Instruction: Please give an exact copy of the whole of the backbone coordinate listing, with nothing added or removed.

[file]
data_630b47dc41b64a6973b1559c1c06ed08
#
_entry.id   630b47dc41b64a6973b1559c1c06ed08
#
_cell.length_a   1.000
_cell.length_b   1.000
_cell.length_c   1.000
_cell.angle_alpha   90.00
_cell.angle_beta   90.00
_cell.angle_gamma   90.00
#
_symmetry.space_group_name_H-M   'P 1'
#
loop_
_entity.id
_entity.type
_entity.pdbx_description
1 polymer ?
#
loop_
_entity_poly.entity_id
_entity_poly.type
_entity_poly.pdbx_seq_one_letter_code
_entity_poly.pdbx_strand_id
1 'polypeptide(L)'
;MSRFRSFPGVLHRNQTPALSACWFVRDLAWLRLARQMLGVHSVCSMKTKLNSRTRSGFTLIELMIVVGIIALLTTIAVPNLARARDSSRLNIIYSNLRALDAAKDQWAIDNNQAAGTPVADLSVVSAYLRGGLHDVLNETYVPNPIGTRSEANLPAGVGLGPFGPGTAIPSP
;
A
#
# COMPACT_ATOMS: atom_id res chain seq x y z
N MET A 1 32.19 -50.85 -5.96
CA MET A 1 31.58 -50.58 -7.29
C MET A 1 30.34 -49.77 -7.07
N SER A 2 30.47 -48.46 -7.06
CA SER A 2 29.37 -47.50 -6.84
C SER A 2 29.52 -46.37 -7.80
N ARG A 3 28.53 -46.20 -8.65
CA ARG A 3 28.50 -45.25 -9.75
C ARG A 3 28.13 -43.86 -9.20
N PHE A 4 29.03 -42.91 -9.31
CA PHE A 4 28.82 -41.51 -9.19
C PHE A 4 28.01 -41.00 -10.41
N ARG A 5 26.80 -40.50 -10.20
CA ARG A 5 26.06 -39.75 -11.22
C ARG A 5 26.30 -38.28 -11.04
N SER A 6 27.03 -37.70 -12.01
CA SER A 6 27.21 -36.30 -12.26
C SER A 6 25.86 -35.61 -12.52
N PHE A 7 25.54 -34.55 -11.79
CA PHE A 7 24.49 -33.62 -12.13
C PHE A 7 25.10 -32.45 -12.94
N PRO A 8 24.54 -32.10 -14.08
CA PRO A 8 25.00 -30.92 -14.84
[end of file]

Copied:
data_630b47dc41b64a6973b1559c1c06ed08
#
_entry.id   630b47dc41b64a6973b1559c1c06ed08
#
_cell.length_a   1.000
_cell.length_b   1.000
_cell.length_c   1.000
_cell.angle_alpha   90.00
_cell.angle_beta   90.00
_cell.angle_gamma   90.00
#
_symmetry.space_group_name_H-M   'P 1'
#
loop_
_entity.id
_entity.type
_entity.pdbx_description
1 polymer ?
#
loop_
_entity_poly.entity_id
_entity_poly.type
_entity_poly.pdbx_seq_one_letter_code
_entity_poly.pdbx_strand_id
1 'polypeptide(L)'
;MSRFRSFPGVLHRNQTPALSACWFVRDLAWLRLARQMLGVHSVCSMKTKLNSRTRSGFTLIELMIVVGIIALLTTIAVPNLARARDSSRLNIIYSNLRALDAAKDQWAIDNNQAAGTPVADLSVVSAYLRGGLHDVLNETYVPNPIGTRSEANLPAGVGLGPFGPGTAIPSP
;
A
#
# COMPACT_ATOMS: atom_id res chain seq x y z
N MET A 1 32.19 -50.85 -5.96
CA MET A 1 31.58 -50.58 -7.29
C MET A 1 30.34 -49.77 -7.07
N SER A 2 30.47 -48.46 -7.06
CA SER A 2 29.37 -47.50 -6.84
C SER A 2 29.52 -46.37 -7.80
N ARG A 3 28.53 -46.20 -8.65
CA ARG A 3 28.50 -45.25 -9.75
C ARG A 3 28.13 -43.86 -9.20
N PHE A 4 29.03 -42.91 -9.31
CA PHE A 4 28.82 -41.51 -9.19
C PHE A 4 28.01 -41.00 -10.41
N ARG A 5 26.80 -40.50 -10.20
CA ARG A 5 26.06 -39.75 -11.22
C ARG A 5 26.30 -38.28 -11.04
N SER A 6 27.03 -37.70 -12.01
CA SER A 6 27.21 -36.30 -12.26
C SER A 6 25.86 -35.61 -12.52
N PHE A 7 25.54 -34.55 -11.79
CA PHE A 7 24.49 -33.62 -12.13
C PHE A 7 25.10 -32.45 -12.94
N PRO A 8 24.54 -32.10 -14.08
CA PRO A 8 25.00 -30.92 -14.84